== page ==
A fifty-eight-year-old woman suffered from epigastric pain for more than one year. She didn’t have other past histories. She ever visited a local hospital for epigastric pain, and she underwent esophagogastroduodenoscopy (EGD). It revealed gastritis and a subepithelial tumor. Later, she came into our hospital for second opinion. EGD was repeated again (Figure 1). Upper gastrointestinal endoscopic ultrasonography (EUS) showed a subepithelial lesion, about 2 cm in size, at the LC side of the lower body (Figure 2). Computed tomography (CT) scan of stomach demonstrated a submucosal tumor of lesser curvature (LC) of the stomach, approximately 2.2 cm in size, and gastrointestinal stromal tumor (GIST) was suspected (Figure 3a, 3b, 3c). With the diagnosis of GIST in stomach, surgical intervention was recommended. Physical examination was unremarkable. Her routine blood examinations were normal, including white blood cells, hemoglobin, platelet, renal function, liver function and tumor markers. Laparoscopic wedge resection of the stomach was performed uneventfully. The pathology of resected gastric lesion showed heterotopic pancreas. She was discharged with outpatient department (OPD) follow-up.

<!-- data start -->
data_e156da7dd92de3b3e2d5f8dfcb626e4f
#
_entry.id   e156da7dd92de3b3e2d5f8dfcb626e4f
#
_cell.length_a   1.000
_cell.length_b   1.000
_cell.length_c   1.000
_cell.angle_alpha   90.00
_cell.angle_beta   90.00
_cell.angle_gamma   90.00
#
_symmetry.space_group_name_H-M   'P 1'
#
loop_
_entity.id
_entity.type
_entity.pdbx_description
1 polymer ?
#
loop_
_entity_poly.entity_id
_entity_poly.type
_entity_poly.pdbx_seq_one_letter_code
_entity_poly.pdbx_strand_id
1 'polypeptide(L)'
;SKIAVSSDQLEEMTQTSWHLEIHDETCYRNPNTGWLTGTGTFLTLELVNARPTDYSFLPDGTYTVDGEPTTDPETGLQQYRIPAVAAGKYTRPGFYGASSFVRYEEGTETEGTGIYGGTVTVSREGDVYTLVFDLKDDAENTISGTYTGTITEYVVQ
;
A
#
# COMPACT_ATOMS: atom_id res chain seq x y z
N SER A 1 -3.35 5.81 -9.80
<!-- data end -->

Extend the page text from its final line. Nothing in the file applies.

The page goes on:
A forty-three-year-old woman suffered from epigastric discomfort for more than 20 years. Those symptoms include early satiety, fullness sensation and acid regurgitation. She didn’t have other past histories. She didn’t have weight loss, abdominal pain, or bowel habit change. She came to our GI OPD and afterward EGD revealed gastritis and a subepithelial tumor in the antrum (Figure 4). Helicobacter pylori (H. pylori) – associated gastritis was diagnosed after endoscopic biopsy. She received anti- H. pylori, but the epigastric discomfort persisted. Colonoscopy demonstrated no significant lesions. CT scan of the stomach demonstrated a submucosal tumor at the anterior wall of gastric antrum, approximately 1.6 cm in size, and GIST was suspected (Figure 5a, 5b). With the diagnosis of GIST in stomach, surgical intervention was suggested so she was admitted. Physical examination was unremarkable. Her routine blood examinations were normal, including white blood cells, hemoglobin, platelet, renal function, liver function tests and tumor markers. Wedge resection of gastric tumor plus pyloroplasty was performed uneventfully. The pathology of resected gastric lesion showed heterotopic pancreas. She was discharged with OPD follow-up.